We note that these are conserva­tive Bible references lest we glibly dis­miss “Yahweh” as a fabricat­ion of liberal scholar­ship or Christian sects. The sometimes liberal Anchor Bible Dictionary, regarded by many as the most scholarly Bible dictionary or encyclopedia ever, has 3280 instances of “Yahweh”.

What about Elohim (אְֶלֹהִים), the well-known Hebrew word for “God” or “god”? Whereas Yahweh occurs 6,828 times in the Hebrew Bible, Elohim occurs about 2,602 times. Hence the primary term for God in the Hebrew Bible (the Old Testament) is not “God” but “Yahweh”.

Moreover, around 10% of the 2,602 instances of the term Elohim refer to false gods such as the gods of Egypt (Ex.12:12), the golden calf (Ex.32:4), and the goddess Ashtoreth (1Ki.11:33). In rare instances, Elohim is used of human beings, e.g., Moses (Ex.4:16; 7:1), unjust judges (Ps.82:6), and possi­bly Samuel’s spirit (1Sam.28:13). The remaining 90% of the occurrences of “Elohim” refer to the God of Israel. The combin­ation “Yahweh Elohim” (“Lord God” in most Bibles) occurs 891 times.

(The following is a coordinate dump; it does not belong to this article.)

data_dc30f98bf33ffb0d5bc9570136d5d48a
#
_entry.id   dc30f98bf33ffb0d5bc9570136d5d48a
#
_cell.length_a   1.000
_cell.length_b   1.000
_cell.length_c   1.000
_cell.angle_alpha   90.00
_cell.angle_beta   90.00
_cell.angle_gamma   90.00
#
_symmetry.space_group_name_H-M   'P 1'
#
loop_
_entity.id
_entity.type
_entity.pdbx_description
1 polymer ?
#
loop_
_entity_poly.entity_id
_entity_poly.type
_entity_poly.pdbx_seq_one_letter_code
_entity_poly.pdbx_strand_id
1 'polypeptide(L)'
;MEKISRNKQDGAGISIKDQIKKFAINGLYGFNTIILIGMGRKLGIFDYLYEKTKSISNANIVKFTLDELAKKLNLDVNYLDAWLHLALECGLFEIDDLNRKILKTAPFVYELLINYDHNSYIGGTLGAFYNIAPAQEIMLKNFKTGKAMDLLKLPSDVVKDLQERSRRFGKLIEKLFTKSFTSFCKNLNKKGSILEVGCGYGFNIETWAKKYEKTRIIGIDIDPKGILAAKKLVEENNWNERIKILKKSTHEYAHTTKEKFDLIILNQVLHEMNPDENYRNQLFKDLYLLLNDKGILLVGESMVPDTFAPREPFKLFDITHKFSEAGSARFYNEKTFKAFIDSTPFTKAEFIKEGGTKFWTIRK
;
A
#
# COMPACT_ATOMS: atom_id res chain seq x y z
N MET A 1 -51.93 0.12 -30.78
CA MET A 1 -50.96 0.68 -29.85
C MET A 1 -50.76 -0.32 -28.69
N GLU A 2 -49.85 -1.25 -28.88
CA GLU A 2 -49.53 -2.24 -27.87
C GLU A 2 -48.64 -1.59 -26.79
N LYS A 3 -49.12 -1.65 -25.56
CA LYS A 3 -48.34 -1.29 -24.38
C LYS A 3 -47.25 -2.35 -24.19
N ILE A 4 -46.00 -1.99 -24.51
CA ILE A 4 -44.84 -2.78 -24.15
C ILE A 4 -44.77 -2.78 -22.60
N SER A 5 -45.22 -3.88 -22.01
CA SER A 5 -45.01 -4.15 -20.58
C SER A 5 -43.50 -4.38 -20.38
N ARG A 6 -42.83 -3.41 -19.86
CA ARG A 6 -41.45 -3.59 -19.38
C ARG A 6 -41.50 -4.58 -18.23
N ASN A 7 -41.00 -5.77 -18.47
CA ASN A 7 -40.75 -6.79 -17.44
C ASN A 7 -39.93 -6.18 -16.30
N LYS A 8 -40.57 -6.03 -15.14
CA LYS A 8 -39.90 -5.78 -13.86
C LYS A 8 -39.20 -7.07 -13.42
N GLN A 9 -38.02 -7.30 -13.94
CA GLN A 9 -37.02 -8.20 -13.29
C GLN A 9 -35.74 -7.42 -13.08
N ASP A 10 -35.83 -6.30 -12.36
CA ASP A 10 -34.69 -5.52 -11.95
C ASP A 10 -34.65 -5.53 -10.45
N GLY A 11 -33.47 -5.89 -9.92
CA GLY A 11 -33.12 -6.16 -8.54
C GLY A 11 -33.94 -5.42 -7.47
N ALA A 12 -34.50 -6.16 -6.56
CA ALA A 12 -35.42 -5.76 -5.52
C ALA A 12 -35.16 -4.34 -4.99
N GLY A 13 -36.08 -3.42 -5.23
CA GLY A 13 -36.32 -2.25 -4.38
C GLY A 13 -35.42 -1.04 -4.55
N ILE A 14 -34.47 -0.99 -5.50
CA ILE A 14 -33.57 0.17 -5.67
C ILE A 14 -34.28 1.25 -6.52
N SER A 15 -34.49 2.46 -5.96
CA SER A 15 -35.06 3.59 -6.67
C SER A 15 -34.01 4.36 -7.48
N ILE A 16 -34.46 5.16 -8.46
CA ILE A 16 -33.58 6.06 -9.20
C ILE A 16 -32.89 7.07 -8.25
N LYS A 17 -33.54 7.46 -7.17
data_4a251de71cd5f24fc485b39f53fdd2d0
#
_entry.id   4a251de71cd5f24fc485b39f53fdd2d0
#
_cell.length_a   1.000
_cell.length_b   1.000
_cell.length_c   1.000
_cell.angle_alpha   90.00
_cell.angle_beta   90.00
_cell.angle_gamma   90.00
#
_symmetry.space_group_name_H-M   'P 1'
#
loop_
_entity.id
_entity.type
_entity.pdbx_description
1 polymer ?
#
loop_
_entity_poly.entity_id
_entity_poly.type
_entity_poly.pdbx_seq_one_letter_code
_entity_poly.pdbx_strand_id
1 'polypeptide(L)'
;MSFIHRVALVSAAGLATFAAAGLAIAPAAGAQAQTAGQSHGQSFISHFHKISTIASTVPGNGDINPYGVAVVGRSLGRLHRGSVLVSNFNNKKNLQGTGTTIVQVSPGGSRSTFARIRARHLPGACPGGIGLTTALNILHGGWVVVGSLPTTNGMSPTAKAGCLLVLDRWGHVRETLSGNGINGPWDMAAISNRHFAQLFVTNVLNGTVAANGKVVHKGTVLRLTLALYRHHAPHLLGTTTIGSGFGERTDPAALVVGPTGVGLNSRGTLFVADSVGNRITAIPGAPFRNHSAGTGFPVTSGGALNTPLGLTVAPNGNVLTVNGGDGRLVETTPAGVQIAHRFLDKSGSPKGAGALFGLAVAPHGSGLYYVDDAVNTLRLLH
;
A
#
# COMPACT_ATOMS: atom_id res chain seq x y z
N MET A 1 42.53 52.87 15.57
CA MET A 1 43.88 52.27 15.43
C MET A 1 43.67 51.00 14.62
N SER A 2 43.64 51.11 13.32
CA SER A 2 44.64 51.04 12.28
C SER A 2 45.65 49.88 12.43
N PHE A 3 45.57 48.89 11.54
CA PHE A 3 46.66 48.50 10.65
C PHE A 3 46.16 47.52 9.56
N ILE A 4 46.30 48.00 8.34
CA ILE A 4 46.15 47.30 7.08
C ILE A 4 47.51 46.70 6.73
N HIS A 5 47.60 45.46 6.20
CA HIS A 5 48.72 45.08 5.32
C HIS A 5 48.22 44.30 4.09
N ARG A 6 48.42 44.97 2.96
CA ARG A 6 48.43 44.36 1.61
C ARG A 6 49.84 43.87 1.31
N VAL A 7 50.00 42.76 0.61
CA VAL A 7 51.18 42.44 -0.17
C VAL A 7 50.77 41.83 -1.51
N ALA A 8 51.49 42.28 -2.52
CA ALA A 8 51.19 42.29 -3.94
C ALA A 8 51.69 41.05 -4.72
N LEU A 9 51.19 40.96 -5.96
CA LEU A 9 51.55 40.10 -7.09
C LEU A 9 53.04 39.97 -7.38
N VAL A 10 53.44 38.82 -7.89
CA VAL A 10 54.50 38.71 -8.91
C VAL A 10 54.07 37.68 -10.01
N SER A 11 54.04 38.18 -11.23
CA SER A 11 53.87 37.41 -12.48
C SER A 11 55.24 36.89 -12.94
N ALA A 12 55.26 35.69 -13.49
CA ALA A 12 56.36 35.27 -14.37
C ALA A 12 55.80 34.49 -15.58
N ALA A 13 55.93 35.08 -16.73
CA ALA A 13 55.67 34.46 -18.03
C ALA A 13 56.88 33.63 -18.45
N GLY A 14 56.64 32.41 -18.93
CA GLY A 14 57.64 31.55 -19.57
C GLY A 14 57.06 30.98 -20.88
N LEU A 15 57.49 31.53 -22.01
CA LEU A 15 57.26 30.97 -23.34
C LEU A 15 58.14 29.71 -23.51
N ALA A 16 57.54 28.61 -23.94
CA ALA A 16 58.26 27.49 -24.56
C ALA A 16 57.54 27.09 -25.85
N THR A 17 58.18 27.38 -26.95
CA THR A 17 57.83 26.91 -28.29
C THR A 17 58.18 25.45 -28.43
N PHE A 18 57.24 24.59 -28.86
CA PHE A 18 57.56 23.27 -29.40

This tells us that the Bible’s primary designation of the God of Israel is “Yahweh” rather than “God,” not only in terms of numerical pre­ponder­ance (6,828 ver­sus 2,602 in­stances) but also in terms of precis­ion of refer­ence (the 6,828 in­stances of “Yahweh” all refer to the God of Israel and never to false gods, without exception). Hence it is unacceptable that God’s unique and personal name Yahweh is ren­dered in most English Bibles as Lord, a title of honor that is some­times applied to humans.

In fact some Bible scholars are calling for a return to the orig­inal name Yahweh. The standard five-volume NIDOTT theological dic­tionary says:

The “translation” Lord is some­thing of a problem from various per­spect­ives. Lord ob­scures the fact that Yahweh is a name and not a title … In view of this reality, it could be argued that, as with other personal names, we simply trans­literate what the original Hebrew was thought to be—Yahweh. (New International Dictionary of Old Testa­ment Theology, vol.5, “Yahweh”).

The identity of Yahweh: Who exactly is Yahweh?

In order to understand a person, whether human or divine, it is often helpful to make a few summary statements about him. This is helpful in establish­ing the precise identity of Yahweh:

  • Yahweh is the one and only God. Yahweh says, “I am Yahweh, and there is no other, besides me there is no God” (Isaiah 45:5); and “there is no other god besides me” (v.21).
  • Yahweh is the only Creator. Yahweh says, “I am Yah­weh, who made all things, who alone stretched out the heavens, who spread out the earth by myself.” (Isaiah 44:24)
  • Yahweh is the God of Abraham, Isaac, and Jacob. Yah­weh instruct­ed Moses to tell the Israelites: “Yahweh, the God of your fathers, the God of Abraham, the God of Isaac, and the God of Jacob, has sent me to you.” (Exodus 3:15)